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Arab Spring nations hit delayed economic recovery

Arab Spring has cost the economies billions of dollars

IMF official says a big challenge this year is managing the expectations of an increasingly impatient population.

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May 26, 2013 8:54 by



Arab spring countries face rising social tensions that could thwart an early economic recovery from over two years of political turmoil that has worsened fiscal pressures and threatens macroeconomic stability, a senior IMF official said on Saturday.

Masood Ahmed, International Monetary Fund (IMF) Director for the Middle East and North Africa, said oil importers Morocco, Tunisia, Egypt and Jordan faced the double shocks of high energy and food import bills and the impact of a global economic downturn along with growing popular disaffection since the wave of Arab revolts over two years ago.

“The big challenge this year is to manage the expectation of an increasingly impatient population to undertake the measures that will stabilise the economy and would begin to lay the foundations of an economic transformation that would generate more job creating and inclusive growth,” Ahmed said.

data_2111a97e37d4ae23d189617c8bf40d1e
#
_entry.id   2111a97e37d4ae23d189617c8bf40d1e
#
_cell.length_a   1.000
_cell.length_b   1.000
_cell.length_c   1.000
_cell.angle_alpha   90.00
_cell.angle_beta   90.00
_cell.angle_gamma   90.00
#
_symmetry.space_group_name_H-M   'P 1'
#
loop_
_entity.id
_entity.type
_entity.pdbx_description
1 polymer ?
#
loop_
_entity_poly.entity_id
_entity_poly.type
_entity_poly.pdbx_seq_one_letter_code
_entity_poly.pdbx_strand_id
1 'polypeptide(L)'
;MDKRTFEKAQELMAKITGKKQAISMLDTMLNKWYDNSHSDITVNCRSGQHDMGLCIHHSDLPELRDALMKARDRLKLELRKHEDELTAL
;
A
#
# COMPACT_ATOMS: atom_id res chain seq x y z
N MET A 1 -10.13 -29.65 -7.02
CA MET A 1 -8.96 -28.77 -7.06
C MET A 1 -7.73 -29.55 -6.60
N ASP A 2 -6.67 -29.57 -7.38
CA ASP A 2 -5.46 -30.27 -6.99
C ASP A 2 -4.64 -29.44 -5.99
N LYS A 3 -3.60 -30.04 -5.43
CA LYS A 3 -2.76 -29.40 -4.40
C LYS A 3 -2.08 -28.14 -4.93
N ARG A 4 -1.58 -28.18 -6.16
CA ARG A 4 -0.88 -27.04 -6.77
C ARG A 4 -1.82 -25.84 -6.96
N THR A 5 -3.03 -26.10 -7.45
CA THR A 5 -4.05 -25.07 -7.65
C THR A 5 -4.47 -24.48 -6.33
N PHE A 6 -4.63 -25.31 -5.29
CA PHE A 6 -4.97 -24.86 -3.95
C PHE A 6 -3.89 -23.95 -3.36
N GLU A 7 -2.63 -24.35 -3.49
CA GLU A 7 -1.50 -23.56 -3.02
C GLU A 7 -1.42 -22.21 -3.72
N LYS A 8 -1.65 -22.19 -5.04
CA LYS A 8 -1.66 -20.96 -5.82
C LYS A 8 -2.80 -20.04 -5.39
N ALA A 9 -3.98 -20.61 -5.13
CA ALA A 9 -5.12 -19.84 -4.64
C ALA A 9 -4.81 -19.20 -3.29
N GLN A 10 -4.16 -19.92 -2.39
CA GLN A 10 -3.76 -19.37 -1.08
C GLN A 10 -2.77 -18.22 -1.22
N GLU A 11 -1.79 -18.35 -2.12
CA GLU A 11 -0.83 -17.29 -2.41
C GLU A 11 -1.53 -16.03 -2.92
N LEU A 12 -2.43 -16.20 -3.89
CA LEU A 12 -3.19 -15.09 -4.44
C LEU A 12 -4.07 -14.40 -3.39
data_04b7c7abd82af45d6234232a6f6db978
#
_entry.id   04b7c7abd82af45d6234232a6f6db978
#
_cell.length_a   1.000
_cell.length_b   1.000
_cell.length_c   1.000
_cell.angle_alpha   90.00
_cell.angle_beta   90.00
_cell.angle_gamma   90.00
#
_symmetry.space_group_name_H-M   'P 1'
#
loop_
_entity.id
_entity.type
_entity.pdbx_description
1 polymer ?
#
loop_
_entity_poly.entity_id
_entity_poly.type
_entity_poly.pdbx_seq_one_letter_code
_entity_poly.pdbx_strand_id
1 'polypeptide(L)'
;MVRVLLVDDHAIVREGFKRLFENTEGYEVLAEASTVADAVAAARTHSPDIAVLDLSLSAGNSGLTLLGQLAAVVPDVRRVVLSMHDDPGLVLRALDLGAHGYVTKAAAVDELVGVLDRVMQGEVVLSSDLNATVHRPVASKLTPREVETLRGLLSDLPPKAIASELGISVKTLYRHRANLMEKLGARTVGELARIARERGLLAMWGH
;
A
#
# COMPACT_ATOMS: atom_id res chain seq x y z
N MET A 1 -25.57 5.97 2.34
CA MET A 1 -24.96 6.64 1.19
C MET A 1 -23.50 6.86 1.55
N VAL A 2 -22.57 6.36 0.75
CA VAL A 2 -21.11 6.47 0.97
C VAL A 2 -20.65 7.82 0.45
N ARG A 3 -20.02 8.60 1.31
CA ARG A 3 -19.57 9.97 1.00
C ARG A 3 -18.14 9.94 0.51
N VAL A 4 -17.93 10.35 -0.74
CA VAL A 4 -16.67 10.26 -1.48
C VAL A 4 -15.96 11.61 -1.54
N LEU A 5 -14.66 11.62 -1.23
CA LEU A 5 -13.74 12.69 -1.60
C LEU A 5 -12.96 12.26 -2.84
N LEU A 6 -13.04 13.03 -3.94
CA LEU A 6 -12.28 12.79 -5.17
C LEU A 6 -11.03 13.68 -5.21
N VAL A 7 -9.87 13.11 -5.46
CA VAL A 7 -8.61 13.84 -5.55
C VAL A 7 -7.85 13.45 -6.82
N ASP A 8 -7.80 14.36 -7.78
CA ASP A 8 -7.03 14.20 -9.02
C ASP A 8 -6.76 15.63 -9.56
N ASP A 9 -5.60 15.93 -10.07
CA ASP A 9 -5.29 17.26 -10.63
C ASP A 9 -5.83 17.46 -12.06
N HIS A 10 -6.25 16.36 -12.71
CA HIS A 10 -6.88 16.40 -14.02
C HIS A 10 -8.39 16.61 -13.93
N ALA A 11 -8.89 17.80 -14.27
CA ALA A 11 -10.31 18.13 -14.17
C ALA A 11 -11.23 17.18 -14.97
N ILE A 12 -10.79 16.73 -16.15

“Those political transitions are turning to be more prolonged and in some cases more contentious and unemployment is higher and social unrest is rising,” Ahmed told Reuters in an interview on the sidelines of aWorld Economic Forum (WEF) conference on the Middle East and North Africa.

Ahmed said the plight of these countries hit by protests was worsened by extra spending on food and energy subsidies that forced governments to draw on foreign reserves and expand domestic borrowing at high interest rates that raised public debt.

Political turmoil was hurting much needed private investments in the meantime, the IMF official said.

“In a number of these countries, private confidence has not yet taken hold so the recovery such as it was in 2012 was driven by continued government spending rather than a recovery in private activity,” Ahmed added.

Two years of higher spending on wages and food and fuel subsidies will push budget deficit deficits even higher to an average eight percent in 2013. In Egypt, for example the budget deficit was expected to rise to between 10 to 12 percent of GDP this year, the IMF official said.

“The cost of that is that budget deficits have begun to rise and in some cases have risen to levels that are progressively unsustainable,” Ahmed said.



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